Wednesday, June 24, 2009

In the 1850s, Baron Haussmann gave Paris the Kärcher treatment, carving wide boulevards through the fabric of the city, and creating diagonals that link key points of interest.

The facades along these boulevards were made available to developers who, according to strict guidelines, gave Paris its modern-day identity. I have always been amazed that people actually live in apartments behind these ornate windows in the city-center.
Photo from
While the triangles created by Haussmann give Paris many Gridiron buildings, I have wondered how the architects at the time articulated spaces behind the street facades and in the center of these triangles. Working on a SoHo project in junior studio last semester I realized that even in the New York grid there are awkward alleys and hollow spaces that only Google Earth reveals. Vito Acconci has been very interested in these forgotten urban spaces.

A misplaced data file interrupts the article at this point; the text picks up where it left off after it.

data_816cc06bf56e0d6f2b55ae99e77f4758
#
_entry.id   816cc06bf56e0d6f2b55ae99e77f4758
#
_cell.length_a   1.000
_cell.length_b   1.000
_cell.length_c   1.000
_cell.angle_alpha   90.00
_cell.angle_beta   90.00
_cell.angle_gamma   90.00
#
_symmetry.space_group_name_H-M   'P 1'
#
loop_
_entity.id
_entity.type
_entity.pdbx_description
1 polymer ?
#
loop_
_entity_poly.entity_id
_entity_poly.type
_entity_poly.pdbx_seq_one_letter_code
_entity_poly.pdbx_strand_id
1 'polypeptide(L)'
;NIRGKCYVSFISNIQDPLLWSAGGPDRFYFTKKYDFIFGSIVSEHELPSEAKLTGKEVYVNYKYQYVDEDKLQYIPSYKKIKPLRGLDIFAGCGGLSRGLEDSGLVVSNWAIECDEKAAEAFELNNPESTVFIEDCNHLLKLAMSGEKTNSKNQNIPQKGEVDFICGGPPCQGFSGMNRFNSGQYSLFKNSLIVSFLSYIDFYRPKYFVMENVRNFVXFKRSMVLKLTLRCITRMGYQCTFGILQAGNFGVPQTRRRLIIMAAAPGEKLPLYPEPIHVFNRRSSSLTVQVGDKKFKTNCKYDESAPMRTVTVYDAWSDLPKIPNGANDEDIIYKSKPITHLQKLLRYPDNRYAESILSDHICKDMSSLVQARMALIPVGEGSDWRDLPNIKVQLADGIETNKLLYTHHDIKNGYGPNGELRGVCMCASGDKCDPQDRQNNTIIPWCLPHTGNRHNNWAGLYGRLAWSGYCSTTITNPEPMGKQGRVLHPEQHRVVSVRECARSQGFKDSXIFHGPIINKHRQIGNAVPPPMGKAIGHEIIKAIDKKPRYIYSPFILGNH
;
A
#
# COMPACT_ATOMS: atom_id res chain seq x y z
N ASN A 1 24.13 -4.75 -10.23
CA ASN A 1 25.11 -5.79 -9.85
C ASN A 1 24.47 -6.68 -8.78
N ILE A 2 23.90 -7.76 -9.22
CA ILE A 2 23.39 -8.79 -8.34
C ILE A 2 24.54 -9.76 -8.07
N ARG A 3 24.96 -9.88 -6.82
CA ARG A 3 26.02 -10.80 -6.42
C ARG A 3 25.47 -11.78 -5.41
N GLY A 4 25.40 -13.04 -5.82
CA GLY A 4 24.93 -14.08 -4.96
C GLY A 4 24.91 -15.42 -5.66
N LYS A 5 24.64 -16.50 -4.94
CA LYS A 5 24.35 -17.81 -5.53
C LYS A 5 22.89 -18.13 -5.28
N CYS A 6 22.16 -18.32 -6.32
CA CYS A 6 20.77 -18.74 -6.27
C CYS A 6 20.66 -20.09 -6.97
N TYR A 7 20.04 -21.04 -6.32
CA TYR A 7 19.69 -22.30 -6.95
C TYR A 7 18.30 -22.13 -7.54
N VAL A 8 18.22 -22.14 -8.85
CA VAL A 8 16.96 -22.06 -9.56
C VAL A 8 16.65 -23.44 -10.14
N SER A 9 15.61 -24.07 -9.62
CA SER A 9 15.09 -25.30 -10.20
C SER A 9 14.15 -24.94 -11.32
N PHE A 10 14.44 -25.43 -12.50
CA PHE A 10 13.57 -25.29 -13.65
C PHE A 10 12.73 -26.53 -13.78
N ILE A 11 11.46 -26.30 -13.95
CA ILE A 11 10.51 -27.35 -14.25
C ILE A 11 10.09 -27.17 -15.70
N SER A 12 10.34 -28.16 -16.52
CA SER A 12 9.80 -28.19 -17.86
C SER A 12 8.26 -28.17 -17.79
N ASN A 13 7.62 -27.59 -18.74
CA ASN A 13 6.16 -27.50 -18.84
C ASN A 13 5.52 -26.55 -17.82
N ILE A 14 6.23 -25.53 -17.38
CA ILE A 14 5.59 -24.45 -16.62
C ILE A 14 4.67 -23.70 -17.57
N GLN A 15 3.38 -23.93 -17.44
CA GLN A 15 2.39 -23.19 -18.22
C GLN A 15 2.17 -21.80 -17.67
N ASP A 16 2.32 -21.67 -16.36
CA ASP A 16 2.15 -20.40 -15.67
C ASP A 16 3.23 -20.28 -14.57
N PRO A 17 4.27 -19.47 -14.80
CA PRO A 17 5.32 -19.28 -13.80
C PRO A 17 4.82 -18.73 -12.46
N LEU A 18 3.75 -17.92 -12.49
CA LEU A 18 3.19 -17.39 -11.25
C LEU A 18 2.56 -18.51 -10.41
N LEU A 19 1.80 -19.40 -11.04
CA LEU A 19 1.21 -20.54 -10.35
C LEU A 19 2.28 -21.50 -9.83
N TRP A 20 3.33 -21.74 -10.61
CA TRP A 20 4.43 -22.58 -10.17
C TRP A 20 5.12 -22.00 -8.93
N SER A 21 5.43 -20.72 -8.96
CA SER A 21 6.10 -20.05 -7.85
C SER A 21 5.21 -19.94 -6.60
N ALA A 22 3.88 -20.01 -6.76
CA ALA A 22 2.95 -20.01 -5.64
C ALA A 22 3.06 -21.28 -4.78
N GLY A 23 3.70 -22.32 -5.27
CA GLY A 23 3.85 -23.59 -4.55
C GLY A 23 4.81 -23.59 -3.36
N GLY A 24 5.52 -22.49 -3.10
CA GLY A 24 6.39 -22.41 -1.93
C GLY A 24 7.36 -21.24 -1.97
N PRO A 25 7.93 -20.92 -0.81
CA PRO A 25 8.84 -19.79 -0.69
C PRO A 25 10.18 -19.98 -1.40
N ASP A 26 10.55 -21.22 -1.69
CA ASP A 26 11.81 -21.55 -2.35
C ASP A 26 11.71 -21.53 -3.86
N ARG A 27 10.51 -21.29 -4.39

I see from my office window what happens when the ornate facades are projected backward into the triangular space. Small courtyards with tall concrete walls and strange corners intersecting one another tell the story of an older, more congested Paris.

No comments:

Post a Comment